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Tuesday 9 November 2010

More than 30 different bluestone sources

 "Oh dear -- this gets REALLY confusing.  Why don't we just fill the bloody hole in again and forget about those blasted stumps?"  By the way, they are stumps 32d (spotted dolerite, in the foreground) and 32e (rhyolite, to the left) ......

I have been convinced for some time that there are well over 30 different sources for the bluestones in the Stonehenge area.  Been looking through the records, and here is a starting list. It's a difficult list to compile, because many identifications are from visual examinations only, while others are from detailed petrography and geochemistry (methods used by the OU team in the late 1980's), and yet more through detailed analysis by Dr Rob Ixer, Dr Richard Bevins and others, using the latest methods, in the last few years.   Geological names also change over time, and (for example) what used to be called rhyolite now has many different names.  Some provenances are known (where stone numbers are given) but there are literally thousands of smaller stones and fragments in the various collections -- and it is not impossible that some of these samples have been given different names and maybe different numbers, leading to duplication. Even the numbering of stones is not consistent.

Here is a list for starters -- thanks are due to Dr Rob Ixer for keeping me informed of progress on the geology of the Stonehenge finds.  I have listed some of his publications on previous posts.  I'll welcome corrections, since there are bound to be mistakes.  But I wouldn't mind betting that when this list is corrected it will get even longer, since stones currently grouped together (for example the white spotted dolerites and the pink spotted dolerites) may well prove to incorporate stones from different provenances.

On the other hand there is considerable geological variation on the rocky outcrops of Preseli and along the exposures of Fishguard Volcanics -- so for example a dolerite and a rhyolite may occur right next to one another on a single tor.

Note -- not all of the Stonehenge monoliths are listed below -- many stones have not been examined and still have to be categorized, especially those from within the spotted dolerite and unspotted dolerite groups.

Stonehenge Bluestone Types

1.  Unspotted dolerite ---- monoliths  45 and 62.  Carn Ddafad-las?

2,  Spotted dolerite -- densely spotted.  Monolith 42  -- Carnbreseb? 43?

3.  Boles Barrow dolerite -- spotted?  But similar to stones 44 and 45? From Carnmeini / Carngyfrwy area?

4.  Rhyolite  -- stones 38, 40, ignimbrite character.  Ash-flow tuffs (dacitic). Not Carnalw ? May be from different sources?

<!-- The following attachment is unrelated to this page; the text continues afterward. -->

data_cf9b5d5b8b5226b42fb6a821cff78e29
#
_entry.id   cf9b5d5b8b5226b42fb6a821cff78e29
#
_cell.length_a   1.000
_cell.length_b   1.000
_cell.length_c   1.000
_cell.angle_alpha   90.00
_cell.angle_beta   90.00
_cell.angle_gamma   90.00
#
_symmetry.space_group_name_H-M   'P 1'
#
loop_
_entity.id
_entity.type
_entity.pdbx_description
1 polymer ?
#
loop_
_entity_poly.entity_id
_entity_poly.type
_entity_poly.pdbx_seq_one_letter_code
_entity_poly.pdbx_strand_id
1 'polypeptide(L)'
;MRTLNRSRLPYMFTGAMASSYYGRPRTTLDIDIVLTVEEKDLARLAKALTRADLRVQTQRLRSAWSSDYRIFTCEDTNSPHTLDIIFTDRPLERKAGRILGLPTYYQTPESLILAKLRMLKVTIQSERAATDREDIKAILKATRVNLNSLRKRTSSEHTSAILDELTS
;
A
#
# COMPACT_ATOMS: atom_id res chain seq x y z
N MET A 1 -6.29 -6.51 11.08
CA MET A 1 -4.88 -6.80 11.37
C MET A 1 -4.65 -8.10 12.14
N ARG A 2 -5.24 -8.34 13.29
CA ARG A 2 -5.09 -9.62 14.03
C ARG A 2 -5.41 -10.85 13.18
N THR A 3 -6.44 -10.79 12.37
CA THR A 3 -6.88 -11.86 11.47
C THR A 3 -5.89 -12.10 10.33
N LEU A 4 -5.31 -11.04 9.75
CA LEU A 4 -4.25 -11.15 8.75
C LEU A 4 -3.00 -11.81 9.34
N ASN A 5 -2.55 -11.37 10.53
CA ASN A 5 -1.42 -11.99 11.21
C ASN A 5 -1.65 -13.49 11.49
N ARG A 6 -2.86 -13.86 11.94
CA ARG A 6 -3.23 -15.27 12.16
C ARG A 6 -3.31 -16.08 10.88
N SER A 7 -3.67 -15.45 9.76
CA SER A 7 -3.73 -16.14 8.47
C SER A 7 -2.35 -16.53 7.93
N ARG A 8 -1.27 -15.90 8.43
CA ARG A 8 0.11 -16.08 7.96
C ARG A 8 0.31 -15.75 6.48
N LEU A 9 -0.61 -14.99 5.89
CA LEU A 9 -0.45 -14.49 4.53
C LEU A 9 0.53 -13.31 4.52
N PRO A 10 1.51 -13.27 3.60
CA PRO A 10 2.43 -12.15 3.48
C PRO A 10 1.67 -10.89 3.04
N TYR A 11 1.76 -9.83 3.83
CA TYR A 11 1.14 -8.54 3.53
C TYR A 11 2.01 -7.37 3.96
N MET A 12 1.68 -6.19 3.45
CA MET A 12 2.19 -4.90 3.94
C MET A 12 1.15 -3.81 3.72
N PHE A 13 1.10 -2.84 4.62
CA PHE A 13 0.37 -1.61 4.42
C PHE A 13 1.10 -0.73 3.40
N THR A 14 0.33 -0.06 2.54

5.  Rhyolite --  stones 46 and 48, rhyolitic ash-flow tuffs.  Carnalw area?  Same source?

6.  Rhyolite fragment from a different source from the above types

7.  Laminated calcareous ash -- stumps 40c, 33f,  41d

8.  Altered volcanic ash -- stump 32c, 33e?

9.  Rhyolite -- another type -- stump 32e.  Related to Pont Saeson samples?

10.  Micaceous sandstone -- stumps 42c, 40g (Palaeozoic -- South Wales origin?)

11.  Rhyolite -- lava -- stone 46

12.  Rhyolite -- flinty blue -- different lava?  stone 48

13.  Spotted dolerite with whitish spots --stones 33, 65, 68, stump 70a?, stump 71?, 72

14.  Spotted dolerite with few spots -- stone 31, 66?

15.  Spotted dolerite with pinkish spots -- stones 150, 32, 34, 35A, 35B (one stone), 39 (?), 47, 49, 64, 67, 69, 70

16. Spotted dolerite -- moderate spots -- stone 37, 61, 61a?

17.  Unspotted dolerite -- stone 44 -- different from stones 45 and 62

18.  Very fine-grained unspotted dolerite -- stone 62

19.  Silurian sandstone -- Cursus -- fragments

20.  Devonian sandstone -- Altar Stone -- Devonian Senni Beds -- Carmarthenshire or Powys

21.  Sarsen sandstones -- various types -- packing stones and mauls

22.  Jurassic oolitic ragstone -- Chilmark?

23.  Jurassic glauconitic sandstone -- Upper Greensand?

24.  Gritstone unspecified fragments (Maskelyne, Judd)

25.  Quartzite unspecified fragments (Maskelyne, Judd)

26.  Greywacke unspecified fragments (Maskelyne, Judd)

27.  Granidiorite -- Amesbury long barrow 39

28.  Quartz diorite -- ditto

29.  Hornblende diorite -- ditto

30  Flinty rhyolite -- fragments from Pont Saeson

31.  Rhyolite fragments -- with titanite-albite intergrowths (source unknown)


Anonymous said...

Good to see 32e in all its glory.
GCU In two minds.

BRIAN JOHN said...

Yes -- but in the picture it looks more like a laminated ash or even a lump of shale or mudstone! The shaly / flaky character of the rock is very noticeable. Don't remember the Pont Saeson outcrops looking quite like this........ is your sample very flaky too?

Anonymous said...

Yes some of the Stonehenge 'debitage' is very foliated and in extreme cases has been macroscopically described as slate!!!
After the Altar stone this is the first stone that I would sample.
Some of the PS material also has anextreme foliation.
GCU. In two minds

BRIAN JOHN said...

As far as I can make out, there are a lot of stumps in the bluestone settings that have only ever been described after visual inspection -- ie there has been no geology done on them. It would be fascinating to see that work done sooner rather than later -- and I wonder if any of them really are slates or other metamorphics? There are plenty of such things all over Wales -- and almost all of the igneous outcrops in the Fishguard Volcanic Series have baked / altered sediments in close proximity.